This course, the second in the biology curriculum, introduces students to the biology of the organism. In exploring these vast topics, we focus on selected aspects of the development and the physiology of organisms, using examples primarily from plant and animal kingdoms. In many cases, these distantly related taxa have found stunningly similar strategies for coping with environmental challenges. By understanding commonalities and differences in physiological strategies across taxa, we can more greatly understand our biological heritage and also celebrate innovations in organismal form and function. Students also conduct three guided research projects throughout the course which provides opportunities to build important skills such as experimental design, scientific writing as well as data analysis and interpretation.
Biology/Environmental Science 374- Plants & the Environment
This upper-level elective lab course is focused on the interconnectedness of plants and their environments. The form and function of plants is greatly affected by environmental factors such as water, nutrients and light availability, at the same time though, plants exert a major influence on ecosystem processes such as water and nutrient cycling. In the first two weeks of the class, lectures focus on plant physiology, specifically the ability of plants to convert atmospheric carbon into stored carbon, and the ability of plants to move water and manage water shortages. In week three of the course, students begin to explore topics at a larger scale with an introduction to ecohydrology. At the core of this discipline are questions relating to the effect that biotic elements and processes (largely plant-based components) have on water cycling. Students learn theories underlying this discipline and have the opportunity to learn and practice common techniques used in the field and lab. In addition, students explore how global changes in climate and land use affect water cycling and the role plants can play in mitigating the detrimental effects of climate change in both managed and wild landscapes. Students also undertake guided research projects in urban ecohydrology in collaboration with the City of Lancaster with the goal of improving the ecosystem function of our local environment.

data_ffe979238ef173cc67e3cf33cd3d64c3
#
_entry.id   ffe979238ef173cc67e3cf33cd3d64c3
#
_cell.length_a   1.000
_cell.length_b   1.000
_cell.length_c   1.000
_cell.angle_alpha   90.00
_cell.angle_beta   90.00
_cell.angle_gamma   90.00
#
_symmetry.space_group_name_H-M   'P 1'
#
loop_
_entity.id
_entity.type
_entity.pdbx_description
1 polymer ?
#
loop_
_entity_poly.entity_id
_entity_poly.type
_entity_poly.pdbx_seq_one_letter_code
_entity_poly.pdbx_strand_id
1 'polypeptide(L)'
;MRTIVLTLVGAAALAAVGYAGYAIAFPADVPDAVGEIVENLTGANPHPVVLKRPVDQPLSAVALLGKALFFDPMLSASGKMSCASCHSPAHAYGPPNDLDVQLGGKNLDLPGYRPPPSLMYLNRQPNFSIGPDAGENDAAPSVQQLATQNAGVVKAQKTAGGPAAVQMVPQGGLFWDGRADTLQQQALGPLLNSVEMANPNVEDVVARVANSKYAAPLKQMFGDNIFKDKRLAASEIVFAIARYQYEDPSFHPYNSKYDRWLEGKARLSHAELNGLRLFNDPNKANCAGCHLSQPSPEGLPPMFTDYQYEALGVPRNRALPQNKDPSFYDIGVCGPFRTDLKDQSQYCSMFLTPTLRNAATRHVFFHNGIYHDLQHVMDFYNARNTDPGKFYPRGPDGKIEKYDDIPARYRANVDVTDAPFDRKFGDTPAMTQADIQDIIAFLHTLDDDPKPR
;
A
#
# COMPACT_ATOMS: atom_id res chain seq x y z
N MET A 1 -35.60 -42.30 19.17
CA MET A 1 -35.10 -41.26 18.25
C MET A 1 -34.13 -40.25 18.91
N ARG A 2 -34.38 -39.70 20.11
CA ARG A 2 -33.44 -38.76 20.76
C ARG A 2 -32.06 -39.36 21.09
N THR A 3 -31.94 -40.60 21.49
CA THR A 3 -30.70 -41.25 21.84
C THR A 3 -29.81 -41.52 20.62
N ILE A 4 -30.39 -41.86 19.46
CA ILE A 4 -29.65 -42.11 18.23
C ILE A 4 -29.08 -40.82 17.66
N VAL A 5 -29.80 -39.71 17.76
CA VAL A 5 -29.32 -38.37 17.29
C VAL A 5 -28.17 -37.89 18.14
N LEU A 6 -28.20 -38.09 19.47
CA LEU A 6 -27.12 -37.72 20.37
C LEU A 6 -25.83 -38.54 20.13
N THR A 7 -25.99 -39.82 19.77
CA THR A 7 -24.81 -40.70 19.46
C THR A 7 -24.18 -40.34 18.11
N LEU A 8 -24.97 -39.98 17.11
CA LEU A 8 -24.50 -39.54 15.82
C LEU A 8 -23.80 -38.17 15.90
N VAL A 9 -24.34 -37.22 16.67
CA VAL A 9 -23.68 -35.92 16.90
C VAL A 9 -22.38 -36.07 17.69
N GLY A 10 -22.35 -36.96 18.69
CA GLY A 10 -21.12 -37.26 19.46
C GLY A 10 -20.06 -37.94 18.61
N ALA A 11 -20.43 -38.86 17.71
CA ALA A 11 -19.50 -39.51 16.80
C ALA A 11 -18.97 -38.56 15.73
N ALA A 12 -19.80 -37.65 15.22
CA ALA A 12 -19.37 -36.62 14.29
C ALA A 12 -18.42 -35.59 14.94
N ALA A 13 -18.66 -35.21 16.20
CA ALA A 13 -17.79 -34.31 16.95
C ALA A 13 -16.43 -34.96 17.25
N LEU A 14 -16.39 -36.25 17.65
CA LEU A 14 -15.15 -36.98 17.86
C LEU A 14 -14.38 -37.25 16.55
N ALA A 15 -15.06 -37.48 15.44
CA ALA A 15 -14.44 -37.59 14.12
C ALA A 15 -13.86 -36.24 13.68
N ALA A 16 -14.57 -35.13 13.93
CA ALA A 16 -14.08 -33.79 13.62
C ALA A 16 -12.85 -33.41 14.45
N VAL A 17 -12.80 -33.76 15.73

NSP 170 (CBL): Nature in the Urban Environment
In this course students observe, appreciate and begin to understand how elements of nature function within urban landscapes. We study ecological and ecosystem processes in local forested areas and learn strategies employed by urban planners to maximize or manage these processes in cities. Specifically we focus on initiatives in the City of Lancaster to mitigate storm water run-off and the heat island effect. This course includes numerous field trips to local reserves and locations throughout Lancaster and we directly participate in sustainability initiatives underway in the city.
Below are a few photos taken on field trips that were a part of the non-majors course: NSP (CBL) 170 Nature in the Urban Environment